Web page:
New beamline for electron bunch diagnostics

New beamline for electron bunch diagnostics

These copper disks are going to become transverse deflecting cavities for the new diagnostic beamline

A new diagnostic beamline connected directly to the MAX IV linear accelerator is under construction. It will enable time-resolved characterization of primarily the ultrashort electron bunches for the FemtoMAX beamline but will also be useful for other time-resolved experiments. The design of the highly specialized beamline components is to a large part done in-house. 

Head up and tail down
The linear accelerator accelerates electrons up to high energies. Short bunches containing 109 electrons are delivered from the linear accelerator to make X-ray pulses for the FemtoMAX beamline. The duration of the bunches is in the femtosecond (10-15 s) regime to enable high temporal-resolution measurements at the beamline. The short duration makes the bunches very challenging to characterize with time resolution as conventional detection devices are too slow.

In the new setup, two so-called transverse deflecting cavities (TDC) will make the acquisition of time-resolved data possible. They will in principle add an electromagnetic field that deflects the head of the electron bunch upwards and the tail down so that the first electrons hitting the beam profile analyzer will end up at the top of the screen and the last ones will end up at the bottom. The resulting streak gives a time-resolved measurement of the shape of the bunch but the method will also be used to characterize for example how emittance and energy vary as a function of time.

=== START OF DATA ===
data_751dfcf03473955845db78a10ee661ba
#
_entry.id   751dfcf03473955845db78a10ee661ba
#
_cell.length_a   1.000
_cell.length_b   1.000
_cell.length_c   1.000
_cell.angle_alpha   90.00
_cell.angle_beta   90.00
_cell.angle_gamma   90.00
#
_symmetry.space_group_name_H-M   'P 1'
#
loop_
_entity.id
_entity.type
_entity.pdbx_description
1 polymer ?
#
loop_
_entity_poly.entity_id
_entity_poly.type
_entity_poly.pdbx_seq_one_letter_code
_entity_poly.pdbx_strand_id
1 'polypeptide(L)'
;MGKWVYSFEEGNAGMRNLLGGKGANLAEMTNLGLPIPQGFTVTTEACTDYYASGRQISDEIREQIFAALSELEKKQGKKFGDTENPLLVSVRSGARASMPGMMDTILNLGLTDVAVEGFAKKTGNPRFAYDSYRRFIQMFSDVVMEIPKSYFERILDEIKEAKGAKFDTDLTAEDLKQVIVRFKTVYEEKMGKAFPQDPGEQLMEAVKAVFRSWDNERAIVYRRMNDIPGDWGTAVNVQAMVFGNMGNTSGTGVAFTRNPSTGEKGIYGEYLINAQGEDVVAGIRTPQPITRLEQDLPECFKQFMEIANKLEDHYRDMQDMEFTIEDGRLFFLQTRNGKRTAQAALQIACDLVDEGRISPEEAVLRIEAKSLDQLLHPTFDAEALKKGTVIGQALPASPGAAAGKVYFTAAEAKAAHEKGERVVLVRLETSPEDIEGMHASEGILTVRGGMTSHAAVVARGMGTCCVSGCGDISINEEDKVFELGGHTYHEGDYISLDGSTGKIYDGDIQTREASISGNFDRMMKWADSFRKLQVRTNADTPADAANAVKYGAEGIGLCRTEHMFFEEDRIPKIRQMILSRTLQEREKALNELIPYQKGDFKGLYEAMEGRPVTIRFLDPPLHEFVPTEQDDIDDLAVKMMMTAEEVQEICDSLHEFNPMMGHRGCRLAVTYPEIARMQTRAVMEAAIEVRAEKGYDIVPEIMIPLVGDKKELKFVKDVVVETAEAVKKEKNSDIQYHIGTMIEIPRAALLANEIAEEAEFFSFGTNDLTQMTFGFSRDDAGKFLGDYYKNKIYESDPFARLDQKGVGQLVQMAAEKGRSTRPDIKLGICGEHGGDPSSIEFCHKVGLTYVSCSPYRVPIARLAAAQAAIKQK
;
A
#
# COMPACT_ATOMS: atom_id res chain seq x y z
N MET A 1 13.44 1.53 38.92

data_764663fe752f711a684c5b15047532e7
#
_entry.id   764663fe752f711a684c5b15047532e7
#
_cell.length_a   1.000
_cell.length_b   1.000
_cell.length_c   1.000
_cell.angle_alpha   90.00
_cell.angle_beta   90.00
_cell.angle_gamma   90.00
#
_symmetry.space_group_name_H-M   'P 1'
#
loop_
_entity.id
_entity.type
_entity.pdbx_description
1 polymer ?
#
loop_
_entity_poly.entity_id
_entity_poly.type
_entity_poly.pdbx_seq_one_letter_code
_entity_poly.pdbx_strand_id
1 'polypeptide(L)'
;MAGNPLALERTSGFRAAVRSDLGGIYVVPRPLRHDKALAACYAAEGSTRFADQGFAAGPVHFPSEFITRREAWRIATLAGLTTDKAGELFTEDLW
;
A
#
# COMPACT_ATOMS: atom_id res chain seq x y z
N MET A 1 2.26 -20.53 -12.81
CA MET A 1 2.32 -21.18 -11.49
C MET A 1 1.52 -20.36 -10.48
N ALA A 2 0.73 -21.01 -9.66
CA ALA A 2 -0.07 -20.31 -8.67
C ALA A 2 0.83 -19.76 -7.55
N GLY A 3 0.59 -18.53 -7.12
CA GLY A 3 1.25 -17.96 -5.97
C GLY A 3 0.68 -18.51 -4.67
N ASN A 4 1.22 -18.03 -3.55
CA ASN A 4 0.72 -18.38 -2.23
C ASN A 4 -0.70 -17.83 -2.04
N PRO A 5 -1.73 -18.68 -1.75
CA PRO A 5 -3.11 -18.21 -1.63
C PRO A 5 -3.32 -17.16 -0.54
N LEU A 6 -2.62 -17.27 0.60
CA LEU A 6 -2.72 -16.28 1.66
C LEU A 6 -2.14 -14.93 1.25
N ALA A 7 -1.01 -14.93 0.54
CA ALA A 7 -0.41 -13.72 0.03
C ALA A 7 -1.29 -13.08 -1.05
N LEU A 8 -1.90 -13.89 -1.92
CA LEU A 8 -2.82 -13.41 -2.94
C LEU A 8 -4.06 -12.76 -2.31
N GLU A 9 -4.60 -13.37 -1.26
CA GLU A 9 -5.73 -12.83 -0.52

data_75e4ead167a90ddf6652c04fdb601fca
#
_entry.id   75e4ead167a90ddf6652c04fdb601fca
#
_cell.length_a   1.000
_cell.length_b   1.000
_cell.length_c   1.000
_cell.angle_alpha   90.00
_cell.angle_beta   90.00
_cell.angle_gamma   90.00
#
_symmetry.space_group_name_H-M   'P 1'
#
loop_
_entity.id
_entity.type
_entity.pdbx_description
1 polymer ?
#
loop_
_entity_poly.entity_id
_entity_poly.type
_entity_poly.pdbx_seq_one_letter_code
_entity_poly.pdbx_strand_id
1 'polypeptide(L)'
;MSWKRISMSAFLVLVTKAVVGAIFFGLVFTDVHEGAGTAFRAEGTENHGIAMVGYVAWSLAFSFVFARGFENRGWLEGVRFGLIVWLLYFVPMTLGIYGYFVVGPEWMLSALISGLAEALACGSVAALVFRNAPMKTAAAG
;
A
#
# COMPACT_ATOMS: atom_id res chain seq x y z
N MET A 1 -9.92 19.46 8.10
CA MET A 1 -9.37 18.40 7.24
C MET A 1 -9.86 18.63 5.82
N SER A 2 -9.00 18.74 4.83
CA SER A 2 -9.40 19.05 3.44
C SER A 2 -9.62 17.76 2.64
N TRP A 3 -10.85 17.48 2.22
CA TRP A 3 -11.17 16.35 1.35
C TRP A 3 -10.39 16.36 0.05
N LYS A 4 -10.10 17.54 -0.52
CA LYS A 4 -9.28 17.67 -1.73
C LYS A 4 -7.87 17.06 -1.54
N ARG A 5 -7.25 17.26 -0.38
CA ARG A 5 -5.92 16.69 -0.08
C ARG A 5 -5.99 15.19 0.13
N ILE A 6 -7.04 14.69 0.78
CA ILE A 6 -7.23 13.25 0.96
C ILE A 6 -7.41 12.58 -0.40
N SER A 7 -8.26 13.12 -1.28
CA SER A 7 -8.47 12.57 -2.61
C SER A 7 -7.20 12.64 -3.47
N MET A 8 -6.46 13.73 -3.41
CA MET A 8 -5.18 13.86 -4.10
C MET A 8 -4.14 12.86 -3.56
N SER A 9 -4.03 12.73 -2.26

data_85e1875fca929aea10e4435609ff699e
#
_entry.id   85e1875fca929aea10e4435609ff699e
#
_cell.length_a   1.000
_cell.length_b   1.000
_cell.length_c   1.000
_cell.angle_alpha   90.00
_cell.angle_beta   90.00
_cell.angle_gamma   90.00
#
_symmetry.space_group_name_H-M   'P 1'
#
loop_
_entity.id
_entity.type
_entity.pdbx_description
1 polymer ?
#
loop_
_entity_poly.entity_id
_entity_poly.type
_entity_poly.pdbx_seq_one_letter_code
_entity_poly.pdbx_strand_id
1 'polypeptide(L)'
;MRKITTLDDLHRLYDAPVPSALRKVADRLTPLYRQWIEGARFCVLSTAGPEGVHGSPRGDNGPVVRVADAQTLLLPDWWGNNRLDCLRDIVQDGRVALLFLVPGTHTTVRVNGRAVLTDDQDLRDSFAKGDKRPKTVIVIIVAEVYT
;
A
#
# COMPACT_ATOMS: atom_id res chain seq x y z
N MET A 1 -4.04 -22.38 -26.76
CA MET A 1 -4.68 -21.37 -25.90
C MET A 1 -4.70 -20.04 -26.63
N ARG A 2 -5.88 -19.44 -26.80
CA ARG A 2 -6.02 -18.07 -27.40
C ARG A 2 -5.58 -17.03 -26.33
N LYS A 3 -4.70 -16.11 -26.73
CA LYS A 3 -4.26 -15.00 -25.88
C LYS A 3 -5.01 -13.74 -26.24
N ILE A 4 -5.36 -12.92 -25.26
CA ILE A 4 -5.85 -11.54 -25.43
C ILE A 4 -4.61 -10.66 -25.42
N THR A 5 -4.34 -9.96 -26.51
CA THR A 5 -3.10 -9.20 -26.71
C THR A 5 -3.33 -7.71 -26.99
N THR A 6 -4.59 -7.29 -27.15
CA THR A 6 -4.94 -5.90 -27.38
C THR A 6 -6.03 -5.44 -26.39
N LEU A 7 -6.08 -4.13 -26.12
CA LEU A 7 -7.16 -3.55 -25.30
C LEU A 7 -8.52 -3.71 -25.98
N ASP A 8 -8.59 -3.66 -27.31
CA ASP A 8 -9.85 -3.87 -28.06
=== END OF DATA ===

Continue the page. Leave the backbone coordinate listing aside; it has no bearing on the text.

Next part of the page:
– Today we rely on calculations and relative measurements for the bunch length delivered to FemtoMAX says project leader Erik Mansten, the TDC is a way for us to verify what we deliver. It also helps us preparing the linac for a possible free electron laser in the future.

The TDC will introduce a time resolution on the beam position monitor

Collaboration and skill development
Some of the most challenging parts for the new diagnostics beamline are fabricated in-house and all the MAX IV engineering teams are involved. One example is the magnets which have been specially developed to make the beamline versatile and prepared for possible future add-ons. Another example is the copper radio-frequency cells that are the building blocks of the TDC structures.

– We tried to find a way to join the cells together without the traditional brazing, explains one of the mechanical designers Karl Åhnberg, as avoiding heat treatment keeps the properties of the copper more intact. We have tried different solutions, and it has been a bit of a trial-and-error process.

In the end, the team found a method where the radio frequency cavities are joined using screws. The method has the extra advantage of making the cavities easy to detach and replace if needed.

The next step is for the team in the mechanical workshop to machine and connect around five cells of the final design. If all goes well, the manufacturing will then continue and the rest of the in total 182 cells will be produced and installed.

The MAX IV Engineering unit is divided into five teams

  • Vacuum
  • Mechanical Design and Workshop
  • Stability, Alignment and Metrology (SAM)
  • Electrical Systems and PLC Automation
  • Technical Infrastructure

In total, the engineering unit has 31 employees